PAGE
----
Again, Hilltop Acres was identified at that time as having certain deficiencies with respect to the total spectrum of care. My understanding is that several options for the use of the property were discussed, including the annex, which is a separate building connected by tunnel to be an administrative office for Metro staff in the institutional division, handling assessment and placement in their preventive care program. Another was the retention of certain cottage units on a trial basis for married couples or unrelated groups of elderly people wishing to attempt semi-independent living on the site.

None of these discussions was formally presented either within the ministry or to Metro council. They were simply the basis of staff concerns and options. It is perhaps unfortunate that the news of the closure became public before there was sufficient opportunity for consultation with the residents’ council. However, in spite of the difficulties which have been created by the intervention in this decision, which I will deal with very briefly, by both municipal councils involved, attempts were made then to work with the residents’ council, the individual residents and their families and the staffs of the homes.

My ministry, through the senior citizens branch and the Metro Toronto district office, as well as the Metro region of the Ontario Association of Homes for the Aged, is planning a workshop on relocation on April 4 with all of the homes in this area being involved. I would note that with the advanced knowledge of the residents of Strachan Houses and the Church Home for the Aged, both will be closing and relocating in the St. Paul’s L’Amoreaux complex in Agincourt. The charitable homes for the aged and other facilities in Metro will be asked to assist should any residents of Hilltop choose to apply for admission to one of their homes where there are suitable vacancies. The director in my ministry who is concerned with this has asked that all red tape and paper work be minimized to effect such transfers for the benefit of the Hilltop Acres residents.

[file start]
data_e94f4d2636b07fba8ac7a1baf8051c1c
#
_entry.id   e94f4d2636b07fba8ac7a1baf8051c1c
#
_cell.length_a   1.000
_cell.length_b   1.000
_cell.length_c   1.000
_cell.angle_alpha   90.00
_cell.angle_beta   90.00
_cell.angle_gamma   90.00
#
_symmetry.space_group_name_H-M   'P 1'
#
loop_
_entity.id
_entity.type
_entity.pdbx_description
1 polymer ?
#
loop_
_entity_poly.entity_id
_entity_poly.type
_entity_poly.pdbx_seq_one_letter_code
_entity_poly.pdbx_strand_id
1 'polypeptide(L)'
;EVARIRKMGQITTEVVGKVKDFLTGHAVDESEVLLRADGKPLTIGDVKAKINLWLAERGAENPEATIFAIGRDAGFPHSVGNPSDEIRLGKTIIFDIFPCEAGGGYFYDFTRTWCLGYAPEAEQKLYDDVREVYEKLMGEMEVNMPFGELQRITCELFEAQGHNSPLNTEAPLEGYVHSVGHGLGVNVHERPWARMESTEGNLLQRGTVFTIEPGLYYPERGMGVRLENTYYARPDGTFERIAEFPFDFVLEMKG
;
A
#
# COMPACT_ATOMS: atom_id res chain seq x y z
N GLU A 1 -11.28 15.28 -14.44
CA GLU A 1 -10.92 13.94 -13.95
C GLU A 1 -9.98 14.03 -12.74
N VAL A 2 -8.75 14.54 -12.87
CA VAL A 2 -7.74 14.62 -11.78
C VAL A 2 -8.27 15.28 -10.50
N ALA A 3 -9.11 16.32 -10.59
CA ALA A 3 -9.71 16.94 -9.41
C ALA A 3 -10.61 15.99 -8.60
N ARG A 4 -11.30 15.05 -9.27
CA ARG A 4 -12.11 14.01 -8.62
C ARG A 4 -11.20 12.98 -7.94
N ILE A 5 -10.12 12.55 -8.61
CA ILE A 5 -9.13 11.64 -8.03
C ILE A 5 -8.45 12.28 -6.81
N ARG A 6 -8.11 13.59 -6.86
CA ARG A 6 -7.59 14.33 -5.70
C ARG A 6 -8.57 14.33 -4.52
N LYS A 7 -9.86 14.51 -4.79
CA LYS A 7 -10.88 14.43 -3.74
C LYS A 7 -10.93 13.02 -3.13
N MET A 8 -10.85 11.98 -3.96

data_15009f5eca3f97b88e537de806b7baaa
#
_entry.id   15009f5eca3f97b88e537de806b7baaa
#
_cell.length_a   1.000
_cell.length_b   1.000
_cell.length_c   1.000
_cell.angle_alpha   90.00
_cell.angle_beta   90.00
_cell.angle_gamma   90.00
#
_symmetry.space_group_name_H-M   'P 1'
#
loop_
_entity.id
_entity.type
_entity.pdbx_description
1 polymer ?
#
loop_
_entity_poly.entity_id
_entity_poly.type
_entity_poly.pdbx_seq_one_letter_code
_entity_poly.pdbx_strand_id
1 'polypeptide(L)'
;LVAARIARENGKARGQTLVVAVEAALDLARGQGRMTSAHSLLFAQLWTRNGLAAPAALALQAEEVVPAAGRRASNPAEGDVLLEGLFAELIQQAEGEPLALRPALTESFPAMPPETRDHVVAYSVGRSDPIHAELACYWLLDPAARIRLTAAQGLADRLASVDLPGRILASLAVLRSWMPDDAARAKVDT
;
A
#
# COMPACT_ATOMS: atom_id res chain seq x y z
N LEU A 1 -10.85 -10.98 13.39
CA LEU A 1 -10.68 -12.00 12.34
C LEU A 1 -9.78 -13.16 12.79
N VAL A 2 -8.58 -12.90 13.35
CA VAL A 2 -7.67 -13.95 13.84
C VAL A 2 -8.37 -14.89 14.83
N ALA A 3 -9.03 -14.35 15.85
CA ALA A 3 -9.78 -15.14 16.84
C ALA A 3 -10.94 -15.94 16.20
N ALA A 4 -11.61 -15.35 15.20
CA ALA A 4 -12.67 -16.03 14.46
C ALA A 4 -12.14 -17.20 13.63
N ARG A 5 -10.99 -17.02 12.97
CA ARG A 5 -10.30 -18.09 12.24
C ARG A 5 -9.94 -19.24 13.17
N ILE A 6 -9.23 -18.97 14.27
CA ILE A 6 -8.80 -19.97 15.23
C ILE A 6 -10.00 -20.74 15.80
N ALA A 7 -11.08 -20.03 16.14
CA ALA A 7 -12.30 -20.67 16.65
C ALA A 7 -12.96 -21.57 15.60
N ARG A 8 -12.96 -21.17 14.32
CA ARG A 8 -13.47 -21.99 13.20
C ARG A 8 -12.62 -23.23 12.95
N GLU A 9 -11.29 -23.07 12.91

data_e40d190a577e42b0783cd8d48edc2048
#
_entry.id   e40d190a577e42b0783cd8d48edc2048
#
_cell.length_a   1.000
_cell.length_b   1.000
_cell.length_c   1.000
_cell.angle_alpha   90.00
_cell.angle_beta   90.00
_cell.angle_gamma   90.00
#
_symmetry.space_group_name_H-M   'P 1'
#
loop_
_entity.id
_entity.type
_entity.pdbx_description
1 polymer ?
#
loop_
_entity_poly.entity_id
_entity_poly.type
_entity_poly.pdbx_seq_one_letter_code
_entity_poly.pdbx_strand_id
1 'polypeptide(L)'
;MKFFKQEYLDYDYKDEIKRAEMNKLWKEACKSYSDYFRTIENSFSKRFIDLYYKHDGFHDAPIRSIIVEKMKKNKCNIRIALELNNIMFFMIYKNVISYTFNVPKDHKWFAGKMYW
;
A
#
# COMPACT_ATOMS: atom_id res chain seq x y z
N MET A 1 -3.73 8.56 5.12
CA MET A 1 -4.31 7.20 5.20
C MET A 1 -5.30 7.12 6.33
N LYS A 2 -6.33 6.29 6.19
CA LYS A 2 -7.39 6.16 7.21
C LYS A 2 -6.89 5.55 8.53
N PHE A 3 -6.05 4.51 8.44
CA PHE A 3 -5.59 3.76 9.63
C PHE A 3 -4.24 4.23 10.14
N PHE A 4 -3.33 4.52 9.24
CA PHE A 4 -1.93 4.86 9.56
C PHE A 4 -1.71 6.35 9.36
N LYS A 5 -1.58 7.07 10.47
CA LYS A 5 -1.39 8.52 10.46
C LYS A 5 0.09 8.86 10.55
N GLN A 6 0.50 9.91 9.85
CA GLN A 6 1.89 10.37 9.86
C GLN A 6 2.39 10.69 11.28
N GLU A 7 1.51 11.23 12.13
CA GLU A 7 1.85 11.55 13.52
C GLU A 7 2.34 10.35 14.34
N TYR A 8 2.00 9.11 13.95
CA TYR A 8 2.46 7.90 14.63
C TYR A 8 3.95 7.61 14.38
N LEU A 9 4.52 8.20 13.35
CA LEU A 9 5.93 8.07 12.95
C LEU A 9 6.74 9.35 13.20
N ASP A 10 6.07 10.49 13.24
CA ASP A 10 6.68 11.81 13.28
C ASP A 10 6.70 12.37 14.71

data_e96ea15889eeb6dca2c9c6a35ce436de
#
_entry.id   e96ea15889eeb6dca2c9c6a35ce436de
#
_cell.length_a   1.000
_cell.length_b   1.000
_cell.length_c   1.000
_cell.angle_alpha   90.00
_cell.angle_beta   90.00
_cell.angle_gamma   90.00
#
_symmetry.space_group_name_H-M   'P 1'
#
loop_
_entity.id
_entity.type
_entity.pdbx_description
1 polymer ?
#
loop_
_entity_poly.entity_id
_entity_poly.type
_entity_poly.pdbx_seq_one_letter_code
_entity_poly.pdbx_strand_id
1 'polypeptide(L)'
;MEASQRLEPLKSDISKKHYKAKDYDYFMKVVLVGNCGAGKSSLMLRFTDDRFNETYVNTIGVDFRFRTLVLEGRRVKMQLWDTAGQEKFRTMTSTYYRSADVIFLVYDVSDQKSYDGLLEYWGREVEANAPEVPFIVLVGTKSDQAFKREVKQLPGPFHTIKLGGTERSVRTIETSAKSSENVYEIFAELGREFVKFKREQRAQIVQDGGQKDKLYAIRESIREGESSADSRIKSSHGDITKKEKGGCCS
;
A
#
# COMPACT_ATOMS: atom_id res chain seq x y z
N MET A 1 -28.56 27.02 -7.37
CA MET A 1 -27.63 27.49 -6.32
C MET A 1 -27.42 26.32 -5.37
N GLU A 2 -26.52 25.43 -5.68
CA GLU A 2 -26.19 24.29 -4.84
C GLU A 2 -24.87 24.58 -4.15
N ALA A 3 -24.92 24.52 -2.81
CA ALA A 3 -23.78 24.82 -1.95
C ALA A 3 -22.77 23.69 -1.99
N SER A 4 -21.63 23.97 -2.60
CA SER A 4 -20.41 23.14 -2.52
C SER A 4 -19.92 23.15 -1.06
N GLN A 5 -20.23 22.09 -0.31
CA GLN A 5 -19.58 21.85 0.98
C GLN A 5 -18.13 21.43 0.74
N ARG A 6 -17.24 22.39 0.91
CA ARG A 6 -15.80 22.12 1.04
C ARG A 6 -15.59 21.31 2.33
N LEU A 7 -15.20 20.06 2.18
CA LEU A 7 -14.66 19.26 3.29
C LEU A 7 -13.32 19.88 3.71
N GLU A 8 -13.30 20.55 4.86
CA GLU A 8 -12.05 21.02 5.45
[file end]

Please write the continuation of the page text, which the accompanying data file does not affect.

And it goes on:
The decisions regarding the closure of Metro’s Hilltop Acres were made by the Metropolitan Toronto council in a vote of 22 to 13. Then, more recently, the matter was considered by the city of Toronto council and the closing was endorsed by a vote of 12 to 9. I did indicate to the hon. member that to the best of my knowledge my agreement was not necessary for the closure of Hilltop Acres.

Technically, under subsection 2 of section 12 of the Homes for the Aged and Rest Homes Act, there shall be no change in site and no sale or disposal of any part thereof and no alteration to or in any building or to the grounds of the home without my approval. In light of the information which I have and had at that time, we have from the various authorities the decisions of the two municipal councils. I would not normally withhold my approval under those circumstances when formal requests are submitted by the council of the municipalities that are involved.

Mr. Speaker: Due to the lengthy nature of that statement, I think it would have been more appropriately put under ministerial statements than as an answer to a former question. I am going to add five minutes to the question period.

Mr. McClellan: I thought it was a very simple question. The minister could have answered that question yes or no.


Mr. Bradley: My question is for the Minister of Government Services. In light of the fact that the Ontario Supreme Court began its spring session in St. Catharines Tuesday in the well-known atrocious conditions that exist at the old Lincoln county courthouse, which included the herding of more than 20 lawyers and court officers into a 20-foot-square room to discuss two criminal, 13 civil and 19 non-jury cases --

Mr. Makarchuk: That’s more like a horror room.

Mr. Lewis: You can’t herd lawyers.

Mr. Bradley: -- that’s just as an example -- is the minister in a position to announce a precise timetable for the commencement of construction of a new courthouse?

Mr. Conway: The legacy of Bob Welch.

Hon. Mr. Henderson: I am sure the member is quite aware the property has been acquired. Plans are well under way. To give him the precise date at this time is not possible.

Mr. Martel: What are you going to do about the Sudbury one?

Mr. Bradley: Supplementary: In view of the alleged 12 per cent unemployment rate in St. Catharines, would the minister be prepared to authorize this project as a top priority for 1978 and thereby provide a much-needed boost to the Niagara Peninsula construction industry?

Hon. Mr. Henderson: I got the same lecture yesterday from the government House leader (Mr. Welch) telling me that I had to do this and do that to help employment in that area.

Mr. S. Smith: A split in the cabinet.

Hon. Mr. Henderson: I can assure the member we are giving every consideration to any project that will help the employment situation.

Mr. Peterson: Lean on him.

Mr. Martel: What about the courthouse in Sudbury? The minister should build that one too.